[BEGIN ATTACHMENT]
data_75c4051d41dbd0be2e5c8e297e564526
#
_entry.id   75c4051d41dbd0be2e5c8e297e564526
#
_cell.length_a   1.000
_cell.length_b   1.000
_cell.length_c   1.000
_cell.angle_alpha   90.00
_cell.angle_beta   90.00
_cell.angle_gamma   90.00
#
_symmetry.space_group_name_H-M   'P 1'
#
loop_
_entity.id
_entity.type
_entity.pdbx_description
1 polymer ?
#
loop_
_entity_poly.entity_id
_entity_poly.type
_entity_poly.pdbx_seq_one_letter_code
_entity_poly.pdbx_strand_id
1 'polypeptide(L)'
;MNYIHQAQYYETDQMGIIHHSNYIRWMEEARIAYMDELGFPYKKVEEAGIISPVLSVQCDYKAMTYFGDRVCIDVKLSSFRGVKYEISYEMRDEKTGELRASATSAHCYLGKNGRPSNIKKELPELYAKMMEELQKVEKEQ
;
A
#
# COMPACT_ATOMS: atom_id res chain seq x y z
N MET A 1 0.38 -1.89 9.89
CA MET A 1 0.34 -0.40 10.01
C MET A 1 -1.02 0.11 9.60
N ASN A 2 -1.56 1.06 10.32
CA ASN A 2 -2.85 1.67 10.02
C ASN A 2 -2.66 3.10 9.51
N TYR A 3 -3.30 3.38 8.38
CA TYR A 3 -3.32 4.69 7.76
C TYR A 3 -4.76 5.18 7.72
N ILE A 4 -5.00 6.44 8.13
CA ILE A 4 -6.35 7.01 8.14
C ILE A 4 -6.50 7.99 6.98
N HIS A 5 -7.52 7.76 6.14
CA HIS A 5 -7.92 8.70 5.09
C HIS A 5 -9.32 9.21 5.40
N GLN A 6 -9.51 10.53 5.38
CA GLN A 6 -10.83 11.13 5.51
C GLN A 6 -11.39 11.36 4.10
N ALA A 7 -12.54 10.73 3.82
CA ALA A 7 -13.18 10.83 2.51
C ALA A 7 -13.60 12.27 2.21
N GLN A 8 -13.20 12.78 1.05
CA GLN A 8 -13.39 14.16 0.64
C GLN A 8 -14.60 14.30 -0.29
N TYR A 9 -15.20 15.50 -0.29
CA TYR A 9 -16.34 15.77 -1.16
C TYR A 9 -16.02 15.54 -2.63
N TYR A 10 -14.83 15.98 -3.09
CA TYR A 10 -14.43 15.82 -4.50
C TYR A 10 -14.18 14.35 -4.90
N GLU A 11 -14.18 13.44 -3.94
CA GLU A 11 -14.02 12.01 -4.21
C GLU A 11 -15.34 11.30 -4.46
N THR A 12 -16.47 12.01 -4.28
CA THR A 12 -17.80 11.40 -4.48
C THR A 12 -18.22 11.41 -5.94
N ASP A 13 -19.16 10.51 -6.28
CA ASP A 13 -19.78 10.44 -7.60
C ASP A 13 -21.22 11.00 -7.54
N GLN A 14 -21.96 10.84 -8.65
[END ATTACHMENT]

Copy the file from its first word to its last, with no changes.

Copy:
data_75c4051d41dbd0be2e5c8e297e564526
#
_entry.id   75c4051d41dbd0be2e5c8e297e564526
#
_cell.length_a   1.000
_cell.length_b   1.000
_cell.length_c   1.000
_cell.angle_alpha   90.00
_cell.angle_beta   90.00
_cell.angle_gamma   90.00
#
_symmetry.space_group_name_H-M   'P 1'
#
loop_
_entity.id
_entity.type
_entity.pdbx_description
1 polymer ?
#
loop_
_entity_poly.entity_id
_entity_poly.type
_entity_poly.pdbx_seq_one_letter_code
_entity_poly.pdbx_strand_id
1 'polypeptide(L)'
;MNYIHQAQYYETDQMGIIHHSNYIRWMEEARIAYMDELGFPYKKVEEAGIISPVLSVQCDYKAMTYFGDRVCIDVKLSSFRGVKYEISYEMRDEKTGELRASATSAHCYLGKNGRPSNIKKELPELYAKMMEELQKVEKEQ
;
A
#
# COMPACT_ATOMS: atom_id res chain seq x y z
N MET A 1 0.38 -1.89 9.89
CA MET A 1 0.34 -0.40 10.01
C MET A 1 -1.02 0.11 9.60
N ASN A 2 -1.56 1.06 10.32
CA ASN A 2 -2.85 1.67 10.02
C ASN A 2 -2.66 3.10 9.51
N TYR A 3 -3.30 3.38 8.38
CA TYR A 3 -3.32 4.69 7.76
C TYR A 3 -4.76 5.18 7.72
N ILE A 4 -5.00 6.44 8.13
CA ILE A 4 -6.35 7.01 8.14
C ILE A 4 -6.50 7.99 6.98
N HIS A 5 -7.52 7.76 6.14
CA HIS A 5 -7.92 8.70 5.09
C HIS A 5 -9.32 9.21 5.40
N GLN A 6 -9.51 10.53 5.38
CA GLN A 6 -10.83 11.13 5.51
C GLN A 6 -11.39 11.36 4.10
N ALA A 7 -12.54 10.73 3.82
CA ALA A 7 -13.18 10.83 2.51
C ALA A 7 -13.60 12.27 2.21
N GLN A 8 -13.20 12.78 1.05
CA GLN A 8 -13.39 14.16 0.64
C GLN A 8 -14.60 14.30 -0.29
N TYR A 9 -15.20 15.50 -0.29
CA TYR A 9 -16.34 15.77 -1.16
C TYR A 9 -16.02 15.54 -2.63
N TYR A 10 -14.83 15.98 -3.09
CA TYR A 10 -14.43 15.82 -4.50
C TYR A 10 -14.18 14.35 -4.90
N GLU A 11 -14.18 13.44 -3.94
CA GLU A 11 -14.02 12.01 -4.21
C GLU A 11 -15.34 11.30 -4.46
N THR A 12 -16.47 12.01 -4.28
CA THR A 12 -17.80 11.40 -4.48
C THR A 12 -18.22 11.41 -5.94
N ASP A 13 -19.16 10.51 -6.28
CA ASP A 13 -19.78 10.44 -7.60
C ASP A 13 -21.22 11.00 -7.54
N GLN A 14 -21.96 10.84 -8.65